Teaching children to manage money is more important than ever in a world where toddlers use touch screens and cash comes from machines. Early exposure to numbers builds math skills that they use throughout life. And as a recent Northwestern Mutual study shows, financial responsibility could be one of their most important lessons.
Our children’s future financial security will depend on their ability to plan and manage their own finances. Yet few schools emphasize financial subjects, and even adults have trouble focusing on those priorities in their busy lives. Our 2013 Planning and Progress Study found that six in ten (63%) Americans say their financial planning needs improvement and the number one obstacle is not having enough time (24%). The majority (69%) say the pace of society makes it harder for them to stick with long-term goals.
What can adults do to put children on the path to a strong financial future? Embrace the role of financial coach and start early to teach them about math and money. Inspire their natural curiosity with day-to-day opportunities and teachable moments, like these strategies for toddlers to teens:
Start early to help children build good habits and understand concepts that will develop further as they grow. Teach toddlers to collect money in a piggy bank until there is enough to pay for a favorite toy. Reward their efforts by opening their own bank account when they are in elementary school. Explain how the bank works and how it helps you handle money, and you’ll prepare kids to manage their own savings, checking or credit card accounts.
As soon as children can add, subtract and count money, offer them some personal experience in managing it (and learning what happens when it runs out). Whether they have a small amount to spend on vacation, or a weekly allowance to manage over time, allowing children to make their own financial decisions helps them realize how to spend – and conserve – their dollars. Older children can be taught about the components of the family budget as part of understanding what’s involved with living on their own.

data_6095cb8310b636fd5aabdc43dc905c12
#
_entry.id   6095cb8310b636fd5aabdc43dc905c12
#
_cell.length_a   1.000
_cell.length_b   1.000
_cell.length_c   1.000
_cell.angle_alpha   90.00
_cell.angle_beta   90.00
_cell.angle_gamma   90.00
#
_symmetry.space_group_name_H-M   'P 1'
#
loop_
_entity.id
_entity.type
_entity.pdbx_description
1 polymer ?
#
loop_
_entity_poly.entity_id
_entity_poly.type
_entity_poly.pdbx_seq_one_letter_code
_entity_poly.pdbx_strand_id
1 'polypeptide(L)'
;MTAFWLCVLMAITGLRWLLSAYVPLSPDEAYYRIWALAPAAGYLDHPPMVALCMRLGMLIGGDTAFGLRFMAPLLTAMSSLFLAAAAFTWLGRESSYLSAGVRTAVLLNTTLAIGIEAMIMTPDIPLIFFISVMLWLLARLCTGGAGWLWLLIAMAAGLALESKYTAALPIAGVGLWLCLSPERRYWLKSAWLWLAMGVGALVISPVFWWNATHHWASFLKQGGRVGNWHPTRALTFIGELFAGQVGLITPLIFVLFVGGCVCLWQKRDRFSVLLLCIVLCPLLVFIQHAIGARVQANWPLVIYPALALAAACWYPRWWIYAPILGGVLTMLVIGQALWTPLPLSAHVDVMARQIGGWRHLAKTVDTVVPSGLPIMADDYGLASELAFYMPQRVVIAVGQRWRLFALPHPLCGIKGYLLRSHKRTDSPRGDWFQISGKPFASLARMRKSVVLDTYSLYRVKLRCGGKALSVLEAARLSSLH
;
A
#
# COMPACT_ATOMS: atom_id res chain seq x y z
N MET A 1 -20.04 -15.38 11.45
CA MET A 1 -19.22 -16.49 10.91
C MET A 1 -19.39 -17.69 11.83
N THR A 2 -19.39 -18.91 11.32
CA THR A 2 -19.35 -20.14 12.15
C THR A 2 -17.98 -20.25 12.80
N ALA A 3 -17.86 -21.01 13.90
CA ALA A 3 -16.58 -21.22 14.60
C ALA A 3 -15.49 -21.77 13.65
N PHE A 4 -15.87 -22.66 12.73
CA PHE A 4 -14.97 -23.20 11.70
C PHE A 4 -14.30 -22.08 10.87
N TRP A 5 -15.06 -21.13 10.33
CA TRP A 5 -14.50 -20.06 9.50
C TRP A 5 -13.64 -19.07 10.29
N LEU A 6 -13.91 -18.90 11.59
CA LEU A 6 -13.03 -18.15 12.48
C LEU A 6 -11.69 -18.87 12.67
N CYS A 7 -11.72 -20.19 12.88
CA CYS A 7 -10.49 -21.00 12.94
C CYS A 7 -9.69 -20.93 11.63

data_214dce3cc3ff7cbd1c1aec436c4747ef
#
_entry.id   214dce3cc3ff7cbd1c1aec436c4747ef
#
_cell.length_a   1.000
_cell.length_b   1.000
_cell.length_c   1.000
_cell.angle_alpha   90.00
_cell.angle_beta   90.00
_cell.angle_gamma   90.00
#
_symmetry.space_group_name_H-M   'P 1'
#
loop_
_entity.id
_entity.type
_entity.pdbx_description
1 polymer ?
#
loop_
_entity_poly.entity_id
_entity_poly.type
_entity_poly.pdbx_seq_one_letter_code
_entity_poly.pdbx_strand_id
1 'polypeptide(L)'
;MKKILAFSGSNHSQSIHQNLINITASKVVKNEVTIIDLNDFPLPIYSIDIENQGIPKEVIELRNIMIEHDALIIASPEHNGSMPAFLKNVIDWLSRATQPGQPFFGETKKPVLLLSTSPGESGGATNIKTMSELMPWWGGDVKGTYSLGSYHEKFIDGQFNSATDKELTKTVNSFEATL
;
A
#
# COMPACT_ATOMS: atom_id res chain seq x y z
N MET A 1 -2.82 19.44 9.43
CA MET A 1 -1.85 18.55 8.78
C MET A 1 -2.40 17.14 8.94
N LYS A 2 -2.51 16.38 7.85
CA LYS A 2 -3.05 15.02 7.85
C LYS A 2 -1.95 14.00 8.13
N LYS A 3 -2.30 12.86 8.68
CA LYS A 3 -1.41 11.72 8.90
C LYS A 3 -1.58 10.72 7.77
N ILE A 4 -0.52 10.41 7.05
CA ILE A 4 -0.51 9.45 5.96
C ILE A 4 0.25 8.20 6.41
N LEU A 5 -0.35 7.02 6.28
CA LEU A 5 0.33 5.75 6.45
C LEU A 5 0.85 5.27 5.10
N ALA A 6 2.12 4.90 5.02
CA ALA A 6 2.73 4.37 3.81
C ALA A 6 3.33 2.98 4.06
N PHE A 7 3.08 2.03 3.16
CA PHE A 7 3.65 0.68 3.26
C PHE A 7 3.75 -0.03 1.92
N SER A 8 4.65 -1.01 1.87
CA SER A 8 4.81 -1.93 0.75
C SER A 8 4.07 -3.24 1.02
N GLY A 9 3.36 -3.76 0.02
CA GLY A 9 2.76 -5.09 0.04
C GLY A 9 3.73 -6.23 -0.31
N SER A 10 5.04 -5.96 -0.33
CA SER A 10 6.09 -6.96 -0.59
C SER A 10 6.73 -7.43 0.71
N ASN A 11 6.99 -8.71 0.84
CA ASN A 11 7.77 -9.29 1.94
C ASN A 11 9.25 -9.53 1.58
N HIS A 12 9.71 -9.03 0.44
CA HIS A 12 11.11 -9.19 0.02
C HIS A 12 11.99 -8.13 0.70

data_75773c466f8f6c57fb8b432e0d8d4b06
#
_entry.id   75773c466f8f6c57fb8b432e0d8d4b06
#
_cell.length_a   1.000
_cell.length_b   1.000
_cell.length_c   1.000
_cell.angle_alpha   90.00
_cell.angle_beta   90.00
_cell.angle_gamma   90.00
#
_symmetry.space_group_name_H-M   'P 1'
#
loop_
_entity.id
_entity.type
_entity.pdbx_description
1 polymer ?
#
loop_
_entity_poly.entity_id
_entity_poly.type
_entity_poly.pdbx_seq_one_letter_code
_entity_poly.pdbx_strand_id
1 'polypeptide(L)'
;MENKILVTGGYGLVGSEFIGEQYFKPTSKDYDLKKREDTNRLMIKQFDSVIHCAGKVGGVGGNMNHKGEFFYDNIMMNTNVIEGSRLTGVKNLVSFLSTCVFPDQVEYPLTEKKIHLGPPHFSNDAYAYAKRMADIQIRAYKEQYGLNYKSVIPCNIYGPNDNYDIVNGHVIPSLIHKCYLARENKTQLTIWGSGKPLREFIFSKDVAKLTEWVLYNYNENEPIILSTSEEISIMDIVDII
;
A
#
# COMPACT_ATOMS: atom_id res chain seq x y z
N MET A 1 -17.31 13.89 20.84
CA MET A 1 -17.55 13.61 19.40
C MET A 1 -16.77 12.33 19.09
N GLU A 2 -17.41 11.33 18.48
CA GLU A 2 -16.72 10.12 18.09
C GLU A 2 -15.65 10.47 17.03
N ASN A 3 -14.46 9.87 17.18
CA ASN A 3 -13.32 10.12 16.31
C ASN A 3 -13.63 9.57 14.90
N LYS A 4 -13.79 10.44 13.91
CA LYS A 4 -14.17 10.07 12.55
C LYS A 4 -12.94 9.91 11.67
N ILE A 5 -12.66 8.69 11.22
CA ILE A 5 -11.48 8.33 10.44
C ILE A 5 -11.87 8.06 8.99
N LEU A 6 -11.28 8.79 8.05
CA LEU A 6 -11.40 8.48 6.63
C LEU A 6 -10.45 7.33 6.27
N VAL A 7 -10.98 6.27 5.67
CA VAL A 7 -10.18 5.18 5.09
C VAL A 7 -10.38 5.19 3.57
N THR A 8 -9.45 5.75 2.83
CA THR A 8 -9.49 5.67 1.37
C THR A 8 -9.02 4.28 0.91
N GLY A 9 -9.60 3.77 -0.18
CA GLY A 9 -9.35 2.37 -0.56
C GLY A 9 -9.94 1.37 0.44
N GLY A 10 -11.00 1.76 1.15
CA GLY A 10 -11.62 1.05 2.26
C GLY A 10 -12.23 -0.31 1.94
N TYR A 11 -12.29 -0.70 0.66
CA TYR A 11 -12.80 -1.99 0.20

- Cooking and Dining
Explore the many math and financial lessons in food-related activities, from having young children count recipe ingredients to enlisting older ones to create shopping lists and look for coupons. Teach them to resist impulse purchases by shopping for only what’s on their lists. Put teens in charge of budgeting, planning, shopping, and preparing meals. And when you’re out in a restaurant, build another life skill by asking your older student to calculate the tip and handle the money to pay the bill.
In a world focused on spending, teach children what it means to earn money. Explain the connection between going to work and making a living, and encourage kids to earn their own money by selling items, helping at home or assisting neighbors. Encourage them to be involved in youth groups, scouts and Junior Achievement that reinforce valuable economic lessons.